Intellectual Property

Intellectual property (IP) rights help creators limit who uses their work without giving value in return. This protection encourages innovation in thought and expression. Academics featured on this site research topics such as open source licensing, digital rights management, patent reform, IP and technical standards, trademarks, and trade secrets.

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TAP Blog

Explores new developments in how patent courts approach the claims construction process. This is the third report in a 7-part series of posts from the 16th Annual Advanced Patent Law Institute: Silicon Valley.
Discusses recent developments in how the forum affects patent procedures. This is the second report in a 7-part series of posts from the 16th Annual Advanced Patent Law Institute: Silicon Valley.
Key insights from a panel discussion on patent eligibility and patentable subject matter. This is the first report in a 7-part series of posts from the 16th Annual Advanced Patent Law Institute: Silicon Valley.
This post introduces a 7-part series of reports from The 16th Annual Advanced Patent Law Institute: Silicon Valley.
Northeastern University law professor Andrea Matwyshyn debates hypothetical law cases of the future that are based on the assumed evolution of current technologies.
Professors Jacques Crémer and Josh Lerner discuss Jean Tirole’s “remarkable set of contributions to economics.” Jean Tirole received the 2014 Nobel Prize in Economics.
Santa Clara University law professor Colleen Chien shares her findings from surveying hundreds of startups that have been approached with patent demands.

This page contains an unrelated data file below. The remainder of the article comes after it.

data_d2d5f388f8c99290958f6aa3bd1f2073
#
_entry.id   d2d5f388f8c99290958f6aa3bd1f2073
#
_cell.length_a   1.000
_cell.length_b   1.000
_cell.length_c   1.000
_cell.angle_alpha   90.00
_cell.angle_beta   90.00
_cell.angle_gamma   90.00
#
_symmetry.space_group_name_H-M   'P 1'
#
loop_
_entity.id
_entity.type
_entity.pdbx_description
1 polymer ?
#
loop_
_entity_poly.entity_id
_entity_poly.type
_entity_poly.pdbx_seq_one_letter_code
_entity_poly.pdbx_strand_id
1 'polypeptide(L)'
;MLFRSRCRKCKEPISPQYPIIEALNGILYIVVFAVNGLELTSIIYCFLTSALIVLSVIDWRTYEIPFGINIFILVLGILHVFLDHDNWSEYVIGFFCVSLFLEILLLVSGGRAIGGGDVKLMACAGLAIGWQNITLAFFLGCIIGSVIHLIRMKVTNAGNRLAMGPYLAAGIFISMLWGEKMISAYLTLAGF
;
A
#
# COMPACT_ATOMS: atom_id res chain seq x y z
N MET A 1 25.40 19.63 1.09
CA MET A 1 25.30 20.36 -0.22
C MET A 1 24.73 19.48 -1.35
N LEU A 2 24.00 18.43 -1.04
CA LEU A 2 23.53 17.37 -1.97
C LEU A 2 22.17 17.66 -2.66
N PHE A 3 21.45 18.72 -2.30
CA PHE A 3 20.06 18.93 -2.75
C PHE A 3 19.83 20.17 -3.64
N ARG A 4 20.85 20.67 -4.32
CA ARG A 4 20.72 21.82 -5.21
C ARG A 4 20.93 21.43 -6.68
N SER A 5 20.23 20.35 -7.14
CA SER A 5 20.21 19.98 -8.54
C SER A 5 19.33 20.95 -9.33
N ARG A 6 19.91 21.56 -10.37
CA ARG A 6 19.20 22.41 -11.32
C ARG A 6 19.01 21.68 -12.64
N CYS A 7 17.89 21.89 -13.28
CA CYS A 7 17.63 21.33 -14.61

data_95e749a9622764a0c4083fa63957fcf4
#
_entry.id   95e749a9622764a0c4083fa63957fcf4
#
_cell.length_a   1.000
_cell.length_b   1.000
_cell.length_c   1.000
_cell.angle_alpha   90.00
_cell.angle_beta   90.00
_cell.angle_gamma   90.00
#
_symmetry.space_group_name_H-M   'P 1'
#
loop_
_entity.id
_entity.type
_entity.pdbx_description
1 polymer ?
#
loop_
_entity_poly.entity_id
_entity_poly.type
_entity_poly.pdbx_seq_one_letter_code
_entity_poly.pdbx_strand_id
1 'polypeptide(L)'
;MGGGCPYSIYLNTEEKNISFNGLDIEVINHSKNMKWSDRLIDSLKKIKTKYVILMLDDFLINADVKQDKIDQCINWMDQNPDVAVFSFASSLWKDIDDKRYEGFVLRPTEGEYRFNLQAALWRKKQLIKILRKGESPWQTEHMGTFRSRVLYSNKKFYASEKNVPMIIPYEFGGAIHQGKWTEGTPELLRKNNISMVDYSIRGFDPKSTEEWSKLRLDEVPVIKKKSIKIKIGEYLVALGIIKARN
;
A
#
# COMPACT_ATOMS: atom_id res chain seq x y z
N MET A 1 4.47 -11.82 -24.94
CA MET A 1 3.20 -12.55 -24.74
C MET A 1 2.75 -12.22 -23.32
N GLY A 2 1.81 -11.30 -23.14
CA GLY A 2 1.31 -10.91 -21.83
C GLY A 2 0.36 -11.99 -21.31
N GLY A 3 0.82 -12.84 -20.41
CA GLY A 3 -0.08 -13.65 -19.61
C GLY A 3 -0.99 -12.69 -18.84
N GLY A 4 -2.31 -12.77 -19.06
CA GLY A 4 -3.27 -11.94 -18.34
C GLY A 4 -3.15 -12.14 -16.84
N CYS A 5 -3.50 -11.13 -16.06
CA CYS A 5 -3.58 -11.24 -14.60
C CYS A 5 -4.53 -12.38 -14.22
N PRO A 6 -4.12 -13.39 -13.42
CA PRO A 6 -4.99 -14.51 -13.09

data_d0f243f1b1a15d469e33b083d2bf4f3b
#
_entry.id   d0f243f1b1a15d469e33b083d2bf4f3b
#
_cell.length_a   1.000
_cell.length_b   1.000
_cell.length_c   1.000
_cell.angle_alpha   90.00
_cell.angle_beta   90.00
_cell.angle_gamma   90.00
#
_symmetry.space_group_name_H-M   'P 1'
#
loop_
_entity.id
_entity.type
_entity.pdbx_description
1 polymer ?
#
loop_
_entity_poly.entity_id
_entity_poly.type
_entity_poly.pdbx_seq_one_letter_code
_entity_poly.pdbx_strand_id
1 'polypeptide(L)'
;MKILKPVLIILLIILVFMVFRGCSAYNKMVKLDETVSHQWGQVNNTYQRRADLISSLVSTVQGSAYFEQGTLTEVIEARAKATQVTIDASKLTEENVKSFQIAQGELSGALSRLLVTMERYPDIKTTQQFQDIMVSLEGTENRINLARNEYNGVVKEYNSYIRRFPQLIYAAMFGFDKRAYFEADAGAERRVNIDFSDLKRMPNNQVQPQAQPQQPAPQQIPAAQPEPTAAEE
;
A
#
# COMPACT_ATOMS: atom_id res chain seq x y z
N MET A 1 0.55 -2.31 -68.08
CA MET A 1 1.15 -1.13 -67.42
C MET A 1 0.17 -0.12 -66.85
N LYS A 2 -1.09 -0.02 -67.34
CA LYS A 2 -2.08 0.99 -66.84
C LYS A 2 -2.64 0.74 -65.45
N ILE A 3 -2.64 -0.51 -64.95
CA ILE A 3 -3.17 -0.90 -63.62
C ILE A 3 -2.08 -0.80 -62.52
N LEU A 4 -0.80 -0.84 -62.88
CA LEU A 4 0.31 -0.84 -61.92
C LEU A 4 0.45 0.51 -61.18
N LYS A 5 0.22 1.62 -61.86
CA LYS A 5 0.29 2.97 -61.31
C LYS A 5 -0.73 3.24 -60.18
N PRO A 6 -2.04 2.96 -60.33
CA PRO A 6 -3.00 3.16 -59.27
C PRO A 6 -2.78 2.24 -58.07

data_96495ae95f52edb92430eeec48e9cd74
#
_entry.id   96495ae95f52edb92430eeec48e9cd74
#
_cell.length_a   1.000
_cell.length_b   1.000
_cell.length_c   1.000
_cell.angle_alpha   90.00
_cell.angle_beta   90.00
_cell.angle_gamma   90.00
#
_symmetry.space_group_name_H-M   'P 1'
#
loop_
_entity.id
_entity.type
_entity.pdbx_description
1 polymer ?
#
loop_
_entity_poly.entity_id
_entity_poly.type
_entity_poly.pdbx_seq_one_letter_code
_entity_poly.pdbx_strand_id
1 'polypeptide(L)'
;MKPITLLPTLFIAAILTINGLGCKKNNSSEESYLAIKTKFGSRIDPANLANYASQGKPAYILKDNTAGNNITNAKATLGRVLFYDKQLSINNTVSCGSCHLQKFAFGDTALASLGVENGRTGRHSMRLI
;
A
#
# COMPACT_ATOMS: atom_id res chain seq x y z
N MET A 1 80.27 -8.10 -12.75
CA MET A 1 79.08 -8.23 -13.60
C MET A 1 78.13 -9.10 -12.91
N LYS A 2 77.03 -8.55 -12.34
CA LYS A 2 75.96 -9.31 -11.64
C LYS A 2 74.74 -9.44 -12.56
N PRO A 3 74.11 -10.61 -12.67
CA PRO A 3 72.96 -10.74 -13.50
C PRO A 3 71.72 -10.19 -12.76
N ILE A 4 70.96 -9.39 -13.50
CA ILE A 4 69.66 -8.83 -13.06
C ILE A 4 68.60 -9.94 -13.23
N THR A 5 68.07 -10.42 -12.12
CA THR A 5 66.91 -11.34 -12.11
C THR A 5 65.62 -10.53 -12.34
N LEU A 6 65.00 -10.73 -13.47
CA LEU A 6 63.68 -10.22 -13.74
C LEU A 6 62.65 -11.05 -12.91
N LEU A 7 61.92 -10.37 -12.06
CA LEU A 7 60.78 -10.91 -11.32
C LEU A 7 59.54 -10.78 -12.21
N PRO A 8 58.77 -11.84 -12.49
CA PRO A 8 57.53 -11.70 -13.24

Professor Jay Pil Choi and Professor Carl Shapiro have recently released separate papers that examine patent litigation through non-practicing entities, patent-assertion entities, and standard-essential patents.
The 13th Annual International Industrial Organization Conference will cover topics as diverse as the economics of online privacy, competitive effects of regulation, patent troll litigation strategies, and competition in hospital premiums. TAP scholars Jay Pil Choi and James Rebitzer will be participating.
Professor Daniel Spulber, Kellogg School of Management at Northwestern University, examines two pieces of patent legislation, The Innovation Act (H.R.9) and the STRONG Patents Act (S.632). Professor Spulber shows that one threatens to weaken the patent system while the other one could strengthen it.
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Fact Sheets

Software Patents

A patent provides an exclusive legal right to an invention for a limited period of time, in exchange for public disclosure of that innovation. As with other property rights, patents may be sold, transferred, or licensed for a third party’s use.


Lofi Girl Disappeared from YouTube and Reignited Debate Over Bogus Copyright Claims

“We ended up with this system because in the 1990s, when the contours of the internet and copyright are still coming into view, this is the compromise that representatives of the copyright industries and the internet industries worked out.” — James Grimmelmann, Professor of Law, Cornell University

James Grimmelmann
July 16, 2022

Featured Article

Misreading Campbell: Lessons for Warhol

Rereading the case in which the Supreme Court first recognized transformative fair use could help the Supreme Court resolve tension between derivative rights and transformative fair use in Andy Warhol Foundation v. Goldsmith.

By: Peter Menell, Shyamkrishna Balganesh